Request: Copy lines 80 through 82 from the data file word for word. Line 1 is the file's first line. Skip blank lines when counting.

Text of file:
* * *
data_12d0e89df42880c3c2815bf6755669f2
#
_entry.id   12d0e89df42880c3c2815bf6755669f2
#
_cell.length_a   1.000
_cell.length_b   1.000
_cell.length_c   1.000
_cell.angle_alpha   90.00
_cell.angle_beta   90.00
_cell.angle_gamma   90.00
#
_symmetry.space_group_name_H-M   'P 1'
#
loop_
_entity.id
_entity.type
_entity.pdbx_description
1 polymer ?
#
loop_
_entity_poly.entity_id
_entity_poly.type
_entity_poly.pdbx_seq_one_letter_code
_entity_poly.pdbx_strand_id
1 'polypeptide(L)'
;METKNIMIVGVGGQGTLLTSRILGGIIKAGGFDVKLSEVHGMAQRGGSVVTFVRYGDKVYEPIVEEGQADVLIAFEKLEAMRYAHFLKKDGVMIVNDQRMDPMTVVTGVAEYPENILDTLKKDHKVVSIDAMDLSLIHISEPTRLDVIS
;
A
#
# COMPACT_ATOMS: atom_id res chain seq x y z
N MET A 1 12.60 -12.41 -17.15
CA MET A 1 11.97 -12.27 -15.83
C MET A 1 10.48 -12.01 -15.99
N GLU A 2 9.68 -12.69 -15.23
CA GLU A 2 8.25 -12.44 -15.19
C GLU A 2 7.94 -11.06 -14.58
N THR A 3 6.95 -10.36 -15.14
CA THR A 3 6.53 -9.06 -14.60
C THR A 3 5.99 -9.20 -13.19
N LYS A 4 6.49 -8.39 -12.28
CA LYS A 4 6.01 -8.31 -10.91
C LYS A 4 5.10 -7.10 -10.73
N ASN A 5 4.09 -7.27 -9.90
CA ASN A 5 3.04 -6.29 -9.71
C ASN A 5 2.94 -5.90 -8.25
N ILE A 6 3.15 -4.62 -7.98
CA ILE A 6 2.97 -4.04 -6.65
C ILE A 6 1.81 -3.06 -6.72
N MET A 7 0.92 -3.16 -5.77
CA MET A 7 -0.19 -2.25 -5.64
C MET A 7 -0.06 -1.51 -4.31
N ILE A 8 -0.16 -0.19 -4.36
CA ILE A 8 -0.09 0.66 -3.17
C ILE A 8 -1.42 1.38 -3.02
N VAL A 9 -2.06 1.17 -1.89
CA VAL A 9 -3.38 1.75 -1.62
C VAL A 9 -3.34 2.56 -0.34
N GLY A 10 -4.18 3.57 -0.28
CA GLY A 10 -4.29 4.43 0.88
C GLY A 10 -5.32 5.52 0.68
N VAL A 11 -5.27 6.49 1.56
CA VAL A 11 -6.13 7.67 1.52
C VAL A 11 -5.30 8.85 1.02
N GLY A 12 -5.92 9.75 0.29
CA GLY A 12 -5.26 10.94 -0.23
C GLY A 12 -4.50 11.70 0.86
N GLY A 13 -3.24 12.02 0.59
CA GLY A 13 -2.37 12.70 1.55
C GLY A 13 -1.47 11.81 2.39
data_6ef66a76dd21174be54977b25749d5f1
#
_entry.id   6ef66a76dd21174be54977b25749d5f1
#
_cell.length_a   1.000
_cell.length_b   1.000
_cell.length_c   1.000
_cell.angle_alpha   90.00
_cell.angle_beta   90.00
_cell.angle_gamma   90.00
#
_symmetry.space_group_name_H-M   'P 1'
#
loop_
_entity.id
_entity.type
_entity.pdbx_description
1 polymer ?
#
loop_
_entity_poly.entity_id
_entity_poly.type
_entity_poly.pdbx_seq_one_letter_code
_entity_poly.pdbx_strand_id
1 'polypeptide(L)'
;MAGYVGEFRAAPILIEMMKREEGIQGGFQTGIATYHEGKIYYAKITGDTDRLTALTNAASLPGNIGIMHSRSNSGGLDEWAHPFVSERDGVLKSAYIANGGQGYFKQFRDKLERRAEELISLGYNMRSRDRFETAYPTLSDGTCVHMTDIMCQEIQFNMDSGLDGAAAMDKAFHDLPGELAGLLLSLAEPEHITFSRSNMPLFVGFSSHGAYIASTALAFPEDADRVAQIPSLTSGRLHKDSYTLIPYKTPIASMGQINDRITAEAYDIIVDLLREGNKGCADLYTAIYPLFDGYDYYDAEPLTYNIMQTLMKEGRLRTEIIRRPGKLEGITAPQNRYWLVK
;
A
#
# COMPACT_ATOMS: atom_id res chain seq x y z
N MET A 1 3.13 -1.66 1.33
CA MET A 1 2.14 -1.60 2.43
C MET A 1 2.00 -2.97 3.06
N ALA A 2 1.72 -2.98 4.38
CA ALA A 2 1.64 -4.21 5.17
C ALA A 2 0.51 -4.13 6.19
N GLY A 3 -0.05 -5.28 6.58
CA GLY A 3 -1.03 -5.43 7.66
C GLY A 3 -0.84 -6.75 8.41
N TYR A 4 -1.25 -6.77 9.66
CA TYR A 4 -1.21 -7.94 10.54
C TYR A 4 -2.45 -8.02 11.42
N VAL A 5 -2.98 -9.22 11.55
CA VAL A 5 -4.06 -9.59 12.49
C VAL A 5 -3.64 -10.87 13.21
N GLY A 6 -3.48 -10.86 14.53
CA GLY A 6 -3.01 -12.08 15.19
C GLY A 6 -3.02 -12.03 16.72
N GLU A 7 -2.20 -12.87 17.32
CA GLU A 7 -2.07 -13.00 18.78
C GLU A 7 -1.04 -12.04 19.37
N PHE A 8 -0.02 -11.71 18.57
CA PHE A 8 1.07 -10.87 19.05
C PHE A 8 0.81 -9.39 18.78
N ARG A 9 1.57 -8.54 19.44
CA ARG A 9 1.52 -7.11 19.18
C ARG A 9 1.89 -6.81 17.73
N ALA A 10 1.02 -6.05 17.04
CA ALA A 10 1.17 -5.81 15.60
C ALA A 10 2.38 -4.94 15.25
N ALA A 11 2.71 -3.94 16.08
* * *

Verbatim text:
#
_symmetry.space_group_name_H-M   'P 1'
#